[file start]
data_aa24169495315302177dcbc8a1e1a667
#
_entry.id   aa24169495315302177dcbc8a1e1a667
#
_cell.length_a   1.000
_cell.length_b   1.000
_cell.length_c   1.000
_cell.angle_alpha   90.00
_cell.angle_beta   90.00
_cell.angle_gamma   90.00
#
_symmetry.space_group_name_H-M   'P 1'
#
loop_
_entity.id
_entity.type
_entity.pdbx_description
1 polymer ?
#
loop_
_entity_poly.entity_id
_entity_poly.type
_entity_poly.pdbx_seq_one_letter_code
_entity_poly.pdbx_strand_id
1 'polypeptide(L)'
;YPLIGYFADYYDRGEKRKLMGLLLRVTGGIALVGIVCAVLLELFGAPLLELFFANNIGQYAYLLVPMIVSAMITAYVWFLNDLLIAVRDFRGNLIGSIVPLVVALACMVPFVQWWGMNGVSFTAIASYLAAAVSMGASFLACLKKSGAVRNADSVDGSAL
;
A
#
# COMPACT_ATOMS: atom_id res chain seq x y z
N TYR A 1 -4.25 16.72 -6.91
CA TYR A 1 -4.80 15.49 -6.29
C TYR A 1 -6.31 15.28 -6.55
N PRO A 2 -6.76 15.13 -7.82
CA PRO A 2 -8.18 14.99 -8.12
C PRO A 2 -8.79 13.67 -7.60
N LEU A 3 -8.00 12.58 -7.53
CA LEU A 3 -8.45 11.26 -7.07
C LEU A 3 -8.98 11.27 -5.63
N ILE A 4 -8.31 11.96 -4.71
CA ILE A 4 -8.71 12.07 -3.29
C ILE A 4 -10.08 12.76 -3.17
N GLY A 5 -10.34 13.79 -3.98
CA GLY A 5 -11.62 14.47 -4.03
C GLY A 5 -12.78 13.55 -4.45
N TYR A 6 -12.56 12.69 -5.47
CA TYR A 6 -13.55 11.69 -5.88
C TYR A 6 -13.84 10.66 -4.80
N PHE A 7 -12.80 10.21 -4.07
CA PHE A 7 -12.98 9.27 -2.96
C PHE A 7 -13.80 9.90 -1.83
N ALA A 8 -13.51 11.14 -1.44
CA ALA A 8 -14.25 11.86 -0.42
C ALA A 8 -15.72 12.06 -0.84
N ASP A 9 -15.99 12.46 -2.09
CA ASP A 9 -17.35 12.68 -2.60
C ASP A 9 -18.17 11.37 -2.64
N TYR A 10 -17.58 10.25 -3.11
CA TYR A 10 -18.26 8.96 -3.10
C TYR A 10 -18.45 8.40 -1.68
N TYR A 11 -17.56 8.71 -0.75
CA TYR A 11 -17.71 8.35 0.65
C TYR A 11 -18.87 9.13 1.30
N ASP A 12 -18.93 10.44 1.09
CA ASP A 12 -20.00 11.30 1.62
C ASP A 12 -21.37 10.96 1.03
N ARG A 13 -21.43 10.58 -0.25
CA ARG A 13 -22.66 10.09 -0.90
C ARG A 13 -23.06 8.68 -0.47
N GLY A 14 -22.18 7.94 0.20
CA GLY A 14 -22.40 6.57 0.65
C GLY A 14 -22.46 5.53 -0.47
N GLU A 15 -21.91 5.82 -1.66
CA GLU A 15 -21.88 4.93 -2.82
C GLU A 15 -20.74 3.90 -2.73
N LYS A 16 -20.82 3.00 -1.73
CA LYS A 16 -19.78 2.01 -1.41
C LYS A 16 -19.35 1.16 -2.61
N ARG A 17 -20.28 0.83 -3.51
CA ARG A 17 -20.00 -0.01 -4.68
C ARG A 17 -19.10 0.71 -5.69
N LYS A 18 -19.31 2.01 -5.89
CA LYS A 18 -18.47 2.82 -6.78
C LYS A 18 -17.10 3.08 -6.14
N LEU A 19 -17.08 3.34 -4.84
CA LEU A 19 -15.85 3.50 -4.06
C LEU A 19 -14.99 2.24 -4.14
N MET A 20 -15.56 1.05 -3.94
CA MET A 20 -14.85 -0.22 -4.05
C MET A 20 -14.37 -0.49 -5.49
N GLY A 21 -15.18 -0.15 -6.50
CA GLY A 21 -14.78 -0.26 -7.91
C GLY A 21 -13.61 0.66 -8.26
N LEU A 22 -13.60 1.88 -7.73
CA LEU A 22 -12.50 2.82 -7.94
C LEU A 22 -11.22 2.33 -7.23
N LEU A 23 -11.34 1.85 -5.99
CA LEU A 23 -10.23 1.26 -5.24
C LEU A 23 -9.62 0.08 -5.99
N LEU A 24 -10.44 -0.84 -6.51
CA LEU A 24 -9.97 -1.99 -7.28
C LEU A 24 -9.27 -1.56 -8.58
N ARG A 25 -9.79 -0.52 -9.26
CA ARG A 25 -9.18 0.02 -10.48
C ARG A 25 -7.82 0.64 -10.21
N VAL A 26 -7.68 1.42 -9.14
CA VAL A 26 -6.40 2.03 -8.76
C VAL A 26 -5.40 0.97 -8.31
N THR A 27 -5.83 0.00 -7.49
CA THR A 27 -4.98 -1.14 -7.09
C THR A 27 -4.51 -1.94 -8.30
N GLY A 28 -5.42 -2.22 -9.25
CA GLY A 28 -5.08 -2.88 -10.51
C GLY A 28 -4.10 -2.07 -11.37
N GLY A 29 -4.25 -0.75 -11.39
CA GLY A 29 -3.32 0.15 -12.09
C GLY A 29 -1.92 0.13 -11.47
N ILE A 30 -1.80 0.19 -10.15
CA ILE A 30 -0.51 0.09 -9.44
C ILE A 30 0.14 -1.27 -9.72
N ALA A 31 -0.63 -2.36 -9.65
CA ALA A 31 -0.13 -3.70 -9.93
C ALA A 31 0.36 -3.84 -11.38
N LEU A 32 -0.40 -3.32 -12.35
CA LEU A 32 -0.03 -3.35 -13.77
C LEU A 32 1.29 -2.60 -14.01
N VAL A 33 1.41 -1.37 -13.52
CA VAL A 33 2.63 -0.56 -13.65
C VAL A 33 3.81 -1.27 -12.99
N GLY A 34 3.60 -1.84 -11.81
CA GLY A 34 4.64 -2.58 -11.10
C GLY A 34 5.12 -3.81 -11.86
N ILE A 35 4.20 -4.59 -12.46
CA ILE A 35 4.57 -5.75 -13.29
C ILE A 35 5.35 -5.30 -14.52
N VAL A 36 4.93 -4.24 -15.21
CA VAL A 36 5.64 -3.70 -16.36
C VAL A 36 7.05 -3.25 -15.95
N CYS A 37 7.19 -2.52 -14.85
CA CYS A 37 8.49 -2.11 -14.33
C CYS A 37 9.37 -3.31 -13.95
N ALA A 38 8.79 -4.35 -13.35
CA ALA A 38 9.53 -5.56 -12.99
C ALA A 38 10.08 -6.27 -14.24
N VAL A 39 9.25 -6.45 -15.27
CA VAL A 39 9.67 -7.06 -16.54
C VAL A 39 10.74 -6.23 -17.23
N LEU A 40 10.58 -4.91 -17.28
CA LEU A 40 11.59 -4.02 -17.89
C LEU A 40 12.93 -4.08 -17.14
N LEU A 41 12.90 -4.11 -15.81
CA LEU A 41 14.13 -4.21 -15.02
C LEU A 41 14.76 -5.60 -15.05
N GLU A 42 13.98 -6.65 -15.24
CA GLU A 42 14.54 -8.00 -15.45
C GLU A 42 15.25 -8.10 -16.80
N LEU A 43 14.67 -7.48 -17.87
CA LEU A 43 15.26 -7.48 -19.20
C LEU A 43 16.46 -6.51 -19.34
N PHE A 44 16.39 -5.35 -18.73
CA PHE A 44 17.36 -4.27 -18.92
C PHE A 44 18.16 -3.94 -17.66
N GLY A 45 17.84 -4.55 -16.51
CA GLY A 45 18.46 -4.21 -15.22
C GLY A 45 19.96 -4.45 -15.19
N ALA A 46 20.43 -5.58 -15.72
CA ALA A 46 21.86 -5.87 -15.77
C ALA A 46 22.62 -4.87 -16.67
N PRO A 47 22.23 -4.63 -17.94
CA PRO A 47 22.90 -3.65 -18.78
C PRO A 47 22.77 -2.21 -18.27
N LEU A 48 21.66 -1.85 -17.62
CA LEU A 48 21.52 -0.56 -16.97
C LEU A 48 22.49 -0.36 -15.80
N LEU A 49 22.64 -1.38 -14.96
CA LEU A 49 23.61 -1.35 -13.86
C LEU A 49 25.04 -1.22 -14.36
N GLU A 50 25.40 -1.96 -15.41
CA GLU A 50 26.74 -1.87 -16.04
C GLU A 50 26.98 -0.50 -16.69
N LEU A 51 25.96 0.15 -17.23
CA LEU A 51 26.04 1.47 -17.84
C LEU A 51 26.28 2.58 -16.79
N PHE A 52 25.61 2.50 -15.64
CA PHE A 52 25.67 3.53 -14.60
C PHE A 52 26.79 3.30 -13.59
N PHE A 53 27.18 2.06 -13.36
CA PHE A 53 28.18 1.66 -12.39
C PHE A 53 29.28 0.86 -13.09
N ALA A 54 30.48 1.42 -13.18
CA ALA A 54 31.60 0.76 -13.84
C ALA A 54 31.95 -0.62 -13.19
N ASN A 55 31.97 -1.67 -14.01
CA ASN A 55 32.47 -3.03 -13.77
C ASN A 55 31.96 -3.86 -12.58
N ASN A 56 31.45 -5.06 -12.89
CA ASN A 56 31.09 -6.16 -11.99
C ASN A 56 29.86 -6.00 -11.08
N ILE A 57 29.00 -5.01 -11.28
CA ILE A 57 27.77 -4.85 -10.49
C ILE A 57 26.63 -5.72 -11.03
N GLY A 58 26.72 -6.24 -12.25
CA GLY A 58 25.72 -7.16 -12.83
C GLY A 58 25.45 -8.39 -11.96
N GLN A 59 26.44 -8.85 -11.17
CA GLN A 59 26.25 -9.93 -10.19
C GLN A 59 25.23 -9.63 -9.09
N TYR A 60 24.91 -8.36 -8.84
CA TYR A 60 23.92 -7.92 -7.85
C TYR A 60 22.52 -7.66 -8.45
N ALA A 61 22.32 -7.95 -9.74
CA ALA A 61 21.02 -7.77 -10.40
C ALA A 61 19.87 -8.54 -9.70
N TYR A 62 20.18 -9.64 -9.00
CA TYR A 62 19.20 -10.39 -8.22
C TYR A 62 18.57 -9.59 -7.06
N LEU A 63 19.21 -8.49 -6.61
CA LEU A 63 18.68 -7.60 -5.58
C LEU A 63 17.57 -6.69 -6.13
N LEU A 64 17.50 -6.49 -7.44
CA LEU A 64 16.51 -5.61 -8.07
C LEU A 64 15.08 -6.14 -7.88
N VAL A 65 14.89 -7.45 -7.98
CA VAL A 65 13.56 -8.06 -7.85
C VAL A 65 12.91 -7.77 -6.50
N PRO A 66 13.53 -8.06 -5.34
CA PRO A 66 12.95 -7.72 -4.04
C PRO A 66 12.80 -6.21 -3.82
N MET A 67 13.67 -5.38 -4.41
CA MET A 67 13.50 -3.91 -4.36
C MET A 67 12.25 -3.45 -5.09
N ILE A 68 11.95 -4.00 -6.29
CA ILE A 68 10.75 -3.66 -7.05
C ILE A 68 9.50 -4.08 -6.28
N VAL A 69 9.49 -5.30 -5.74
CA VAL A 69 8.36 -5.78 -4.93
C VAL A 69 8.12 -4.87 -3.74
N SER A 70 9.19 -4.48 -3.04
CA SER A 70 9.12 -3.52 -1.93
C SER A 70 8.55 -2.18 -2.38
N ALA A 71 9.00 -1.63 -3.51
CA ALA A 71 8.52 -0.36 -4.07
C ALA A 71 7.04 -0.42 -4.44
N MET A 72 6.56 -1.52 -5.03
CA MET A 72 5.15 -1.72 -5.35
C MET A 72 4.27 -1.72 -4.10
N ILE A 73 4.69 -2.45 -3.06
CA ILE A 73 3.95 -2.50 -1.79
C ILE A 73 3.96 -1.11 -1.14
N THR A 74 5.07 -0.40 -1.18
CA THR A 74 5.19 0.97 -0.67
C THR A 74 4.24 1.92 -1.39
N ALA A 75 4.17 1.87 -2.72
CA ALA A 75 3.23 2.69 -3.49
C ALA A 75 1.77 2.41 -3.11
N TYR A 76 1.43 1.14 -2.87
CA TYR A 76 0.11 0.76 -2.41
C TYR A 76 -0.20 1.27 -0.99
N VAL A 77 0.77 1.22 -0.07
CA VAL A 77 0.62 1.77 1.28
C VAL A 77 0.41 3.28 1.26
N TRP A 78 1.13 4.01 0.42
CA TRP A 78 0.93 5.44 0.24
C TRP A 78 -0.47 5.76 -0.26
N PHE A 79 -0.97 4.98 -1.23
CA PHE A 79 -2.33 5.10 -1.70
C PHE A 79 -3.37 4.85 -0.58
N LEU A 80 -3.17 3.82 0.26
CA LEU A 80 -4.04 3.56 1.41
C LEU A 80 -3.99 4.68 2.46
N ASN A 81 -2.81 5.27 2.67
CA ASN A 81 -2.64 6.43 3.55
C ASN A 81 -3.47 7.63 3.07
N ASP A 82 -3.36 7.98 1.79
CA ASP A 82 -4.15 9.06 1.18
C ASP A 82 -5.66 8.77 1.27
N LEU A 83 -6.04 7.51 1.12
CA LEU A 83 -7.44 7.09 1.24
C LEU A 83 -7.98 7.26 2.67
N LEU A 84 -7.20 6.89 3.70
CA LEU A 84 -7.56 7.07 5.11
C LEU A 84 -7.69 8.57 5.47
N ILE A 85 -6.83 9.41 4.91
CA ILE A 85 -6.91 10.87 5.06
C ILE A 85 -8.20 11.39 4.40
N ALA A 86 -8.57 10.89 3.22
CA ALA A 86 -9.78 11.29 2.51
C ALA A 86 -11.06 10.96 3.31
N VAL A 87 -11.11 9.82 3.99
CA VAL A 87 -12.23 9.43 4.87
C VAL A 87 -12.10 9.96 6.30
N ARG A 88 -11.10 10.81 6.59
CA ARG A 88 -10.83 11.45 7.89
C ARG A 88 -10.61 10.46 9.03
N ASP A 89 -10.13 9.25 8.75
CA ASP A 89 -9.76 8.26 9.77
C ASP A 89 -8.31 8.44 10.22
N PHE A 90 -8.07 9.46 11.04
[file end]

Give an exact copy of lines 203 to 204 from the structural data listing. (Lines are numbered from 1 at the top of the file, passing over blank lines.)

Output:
CA GLY A 58 25.72 -7.16 -12.83
C GLY A 58 25.45 -8.39 -11.96